The Maryland House of Delegates approved a proposed mandatory seat belt law on a voice vote Saturday, but it did not give the proposal final approval. The House voted 77 to 51 on an amendment weakening the measure.

The Maryland House of Delegates gave tentative approval today to a bill that would void new pesticide laws in Prince George's and Montgomery counties by prohibiting local jurisdictions from enacting laws regulating the use of lawn chemicals.

The House action stymied an effort by Prince George's delegates to amend the bill to allow existing local laws to stand. The amendment, sponsored by Prince George's Del. William Bevan, died on a 65-to-38 vote.

"We need a uniform law statewide," said sponsor Del. George Littrell (D-Frederick), charging that Bevan's amendment threatened to gut the bill. Local efforts to enforce stricter requirements than those imposed by the state would conflict with federal law, he said.

"It is not in the best interest of the state to allow local regulations," Littrell said.

A separate measure, sponsored by Del. Joan Pitkin (D-Prince George's) and awaiting House action, would require public notification when pesticides are applied on lawns by professional applicators. The ordinances in Prince George's and Montgomery require advance notice.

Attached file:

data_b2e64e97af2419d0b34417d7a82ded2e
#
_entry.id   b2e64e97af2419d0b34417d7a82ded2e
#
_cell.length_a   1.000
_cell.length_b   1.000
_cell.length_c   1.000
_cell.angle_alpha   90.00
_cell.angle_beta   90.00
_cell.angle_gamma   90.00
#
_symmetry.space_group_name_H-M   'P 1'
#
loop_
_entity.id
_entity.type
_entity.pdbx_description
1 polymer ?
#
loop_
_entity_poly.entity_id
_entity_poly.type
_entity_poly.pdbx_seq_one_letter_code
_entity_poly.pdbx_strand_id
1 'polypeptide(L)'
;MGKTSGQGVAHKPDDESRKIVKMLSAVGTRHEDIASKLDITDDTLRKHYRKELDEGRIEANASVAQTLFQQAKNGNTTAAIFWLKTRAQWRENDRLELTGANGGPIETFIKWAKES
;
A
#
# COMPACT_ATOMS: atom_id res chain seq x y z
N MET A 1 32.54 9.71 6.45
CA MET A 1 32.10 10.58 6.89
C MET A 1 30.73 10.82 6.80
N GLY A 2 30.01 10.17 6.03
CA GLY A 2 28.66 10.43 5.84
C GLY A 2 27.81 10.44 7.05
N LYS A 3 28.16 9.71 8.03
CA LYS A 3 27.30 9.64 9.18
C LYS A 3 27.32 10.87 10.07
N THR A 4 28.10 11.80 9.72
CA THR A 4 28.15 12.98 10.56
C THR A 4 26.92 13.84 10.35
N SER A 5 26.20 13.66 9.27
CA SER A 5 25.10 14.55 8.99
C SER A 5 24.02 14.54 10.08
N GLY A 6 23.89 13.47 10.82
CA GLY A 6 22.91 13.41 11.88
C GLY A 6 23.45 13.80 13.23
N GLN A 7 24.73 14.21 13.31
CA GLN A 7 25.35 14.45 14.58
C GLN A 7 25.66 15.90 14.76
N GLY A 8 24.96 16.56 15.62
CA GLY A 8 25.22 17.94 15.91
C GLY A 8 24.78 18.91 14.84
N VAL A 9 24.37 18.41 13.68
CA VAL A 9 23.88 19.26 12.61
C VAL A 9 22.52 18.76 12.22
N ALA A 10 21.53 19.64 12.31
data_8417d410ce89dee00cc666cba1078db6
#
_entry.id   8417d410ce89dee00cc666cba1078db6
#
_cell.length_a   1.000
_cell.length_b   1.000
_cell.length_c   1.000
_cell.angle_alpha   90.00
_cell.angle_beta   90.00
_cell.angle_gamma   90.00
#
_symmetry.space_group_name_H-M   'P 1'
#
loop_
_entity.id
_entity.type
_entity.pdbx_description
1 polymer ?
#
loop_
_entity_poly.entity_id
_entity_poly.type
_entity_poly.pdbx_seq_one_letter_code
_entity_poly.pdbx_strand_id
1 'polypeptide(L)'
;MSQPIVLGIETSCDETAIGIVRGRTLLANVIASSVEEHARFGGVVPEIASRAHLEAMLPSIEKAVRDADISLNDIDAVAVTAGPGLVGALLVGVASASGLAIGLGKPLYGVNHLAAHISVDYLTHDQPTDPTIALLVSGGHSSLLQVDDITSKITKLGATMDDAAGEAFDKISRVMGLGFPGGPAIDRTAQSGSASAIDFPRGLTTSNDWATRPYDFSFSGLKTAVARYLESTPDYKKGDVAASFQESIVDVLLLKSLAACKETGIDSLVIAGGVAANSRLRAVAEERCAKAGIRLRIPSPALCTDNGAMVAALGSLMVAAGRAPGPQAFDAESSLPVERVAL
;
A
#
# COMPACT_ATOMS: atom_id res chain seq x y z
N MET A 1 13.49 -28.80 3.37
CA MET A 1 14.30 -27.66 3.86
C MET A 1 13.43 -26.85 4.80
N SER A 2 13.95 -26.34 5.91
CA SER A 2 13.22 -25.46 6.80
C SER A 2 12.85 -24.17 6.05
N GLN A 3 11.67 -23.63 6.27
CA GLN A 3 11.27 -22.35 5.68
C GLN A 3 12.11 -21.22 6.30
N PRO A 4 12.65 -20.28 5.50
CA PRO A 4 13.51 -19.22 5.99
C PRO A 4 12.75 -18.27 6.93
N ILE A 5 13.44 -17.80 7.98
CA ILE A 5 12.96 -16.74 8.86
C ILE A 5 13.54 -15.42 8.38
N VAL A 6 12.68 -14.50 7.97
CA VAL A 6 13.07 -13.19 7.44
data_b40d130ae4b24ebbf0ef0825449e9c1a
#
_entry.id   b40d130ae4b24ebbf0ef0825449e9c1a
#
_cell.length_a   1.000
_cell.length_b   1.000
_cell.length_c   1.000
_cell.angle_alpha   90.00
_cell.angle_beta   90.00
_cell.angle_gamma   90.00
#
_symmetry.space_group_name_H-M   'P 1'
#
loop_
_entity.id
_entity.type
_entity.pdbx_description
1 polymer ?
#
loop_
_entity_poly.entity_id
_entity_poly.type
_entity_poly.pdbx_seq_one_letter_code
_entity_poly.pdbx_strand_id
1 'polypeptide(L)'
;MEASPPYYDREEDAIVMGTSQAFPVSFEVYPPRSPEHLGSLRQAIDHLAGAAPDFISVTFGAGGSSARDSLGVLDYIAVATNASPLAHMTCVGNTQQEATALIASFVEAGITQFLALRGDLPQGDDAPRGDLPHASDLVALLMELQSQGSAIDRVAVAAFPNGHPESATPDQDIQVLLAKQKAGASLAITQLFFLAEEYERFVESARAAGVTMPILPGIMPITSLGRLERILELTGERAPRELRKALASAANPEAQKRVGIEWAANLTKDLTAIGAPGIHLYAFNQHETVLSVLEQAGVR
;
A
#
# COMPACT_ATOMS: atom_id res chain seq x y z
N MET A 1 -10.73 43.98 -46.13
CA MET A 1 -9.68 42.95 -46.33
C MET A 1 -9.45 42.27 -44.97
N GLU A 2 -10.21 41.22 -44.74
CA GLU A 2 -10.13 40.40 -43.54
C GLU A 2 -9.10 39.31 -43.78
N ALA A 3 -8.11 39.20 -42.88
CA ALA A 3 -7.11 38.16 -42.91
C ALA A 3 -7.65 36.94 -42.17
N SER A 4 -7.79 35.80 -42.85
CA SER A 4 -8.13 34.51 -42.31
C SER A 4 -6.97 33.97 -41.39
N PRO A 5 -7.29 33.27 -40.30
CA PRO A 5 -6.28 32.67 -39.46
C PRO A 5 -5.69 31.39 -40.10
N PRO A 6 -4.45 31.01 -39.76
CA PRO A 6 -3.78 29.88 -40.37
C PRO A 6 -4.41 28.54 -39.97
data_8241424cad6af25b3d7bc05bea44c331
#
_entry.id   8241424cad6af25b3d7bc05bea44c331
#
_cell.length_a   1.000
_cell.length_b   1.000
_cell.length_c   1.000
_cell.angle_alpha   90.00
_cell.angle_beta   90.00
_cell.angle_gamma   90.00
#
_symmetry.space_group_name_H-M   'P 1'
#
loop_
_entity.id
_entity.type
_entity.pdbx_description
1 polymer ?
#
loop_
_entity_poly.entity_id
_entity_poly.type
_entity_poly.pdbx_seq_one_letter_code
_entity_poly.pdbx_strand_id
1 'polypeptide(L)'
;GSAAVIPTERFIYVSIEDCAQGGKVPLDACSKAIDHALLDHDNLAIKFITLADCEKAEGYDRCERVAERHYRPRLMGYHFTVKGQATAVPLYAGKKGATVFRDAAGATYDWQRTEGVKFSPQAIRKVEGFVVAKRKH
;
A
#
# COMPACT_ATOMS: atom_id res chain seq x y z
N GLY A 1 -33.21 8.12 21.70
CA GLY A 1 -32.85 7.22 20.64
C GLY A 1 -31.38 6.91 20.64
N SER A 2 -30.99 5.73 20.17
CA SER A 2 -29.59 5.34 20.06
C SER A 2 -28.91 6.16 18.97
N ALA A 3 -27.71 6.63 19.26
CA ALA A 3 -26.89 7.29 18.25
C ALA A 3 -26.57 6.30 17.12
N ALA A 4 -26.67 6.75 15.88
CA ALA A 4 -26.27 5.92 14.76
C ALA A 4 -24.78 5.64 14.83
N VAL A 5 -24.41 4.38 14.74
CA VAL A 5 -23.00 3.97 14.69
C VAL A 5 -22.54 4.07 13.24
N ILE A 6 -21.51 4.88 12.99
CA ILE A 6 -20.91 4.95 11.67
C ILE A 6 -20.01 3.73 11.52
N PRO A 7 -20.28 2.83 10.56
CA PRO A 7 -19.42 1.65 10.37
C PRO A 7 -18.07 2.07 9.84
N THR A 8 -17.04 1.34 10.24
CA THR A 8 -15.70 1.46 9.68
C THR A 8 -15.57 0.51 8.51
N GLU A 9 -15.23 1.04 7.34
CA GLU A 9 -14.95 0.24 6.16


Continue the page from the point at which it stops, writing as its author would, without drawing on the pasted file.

Pitkin said the House rejection of Bevan's effort did not mean that her proposal would fail as well.

"It's merely giving localities an interpretive authority," she said. "If the counties want to adopt more stringent restrictions, it's okay."

"Our constituents are entitled to the protections that our local laws allow," said Del. Ida Ruben (D-Montgomery).

But Littrell and his supporters argued that the agriculture committees in Congress have said setting regulations for pesticide use is a state responsibility. The Maryland attorney general's office has issued an opinion, requested by Del. Jerry Hyatt (D-Montgomery) that makes a similar point.

In that opinion, the attorney general's office said that the provisions of the local laws are preempted by federal regulations.

Both the Montgomery and Prince George's county councils adopted the pesticide notification regulations during the past six months. State law does not require advance notice when lawns are sprayed.

Del. Gary Alexander (D-Prince George's) and Bevan argued that nothing in the federal law prohibits states from granting localities the power to enact their own legislation. "This bill is trying to put a nail in the coffin and . . . prohibit the local option," Bevan said. "The argument about federal involvement is not relevant."

Both county councils passed the ordinances, which were aimed at lawn care companies, after public hearings in which people who suffer from chemical sensitivity said that advance warning of pesticide application could prevent illness.

A similar measure, sponsored by state Sen. Stewart Bainum (D-Montgomery), has won final Senate approval and is awaiting House action.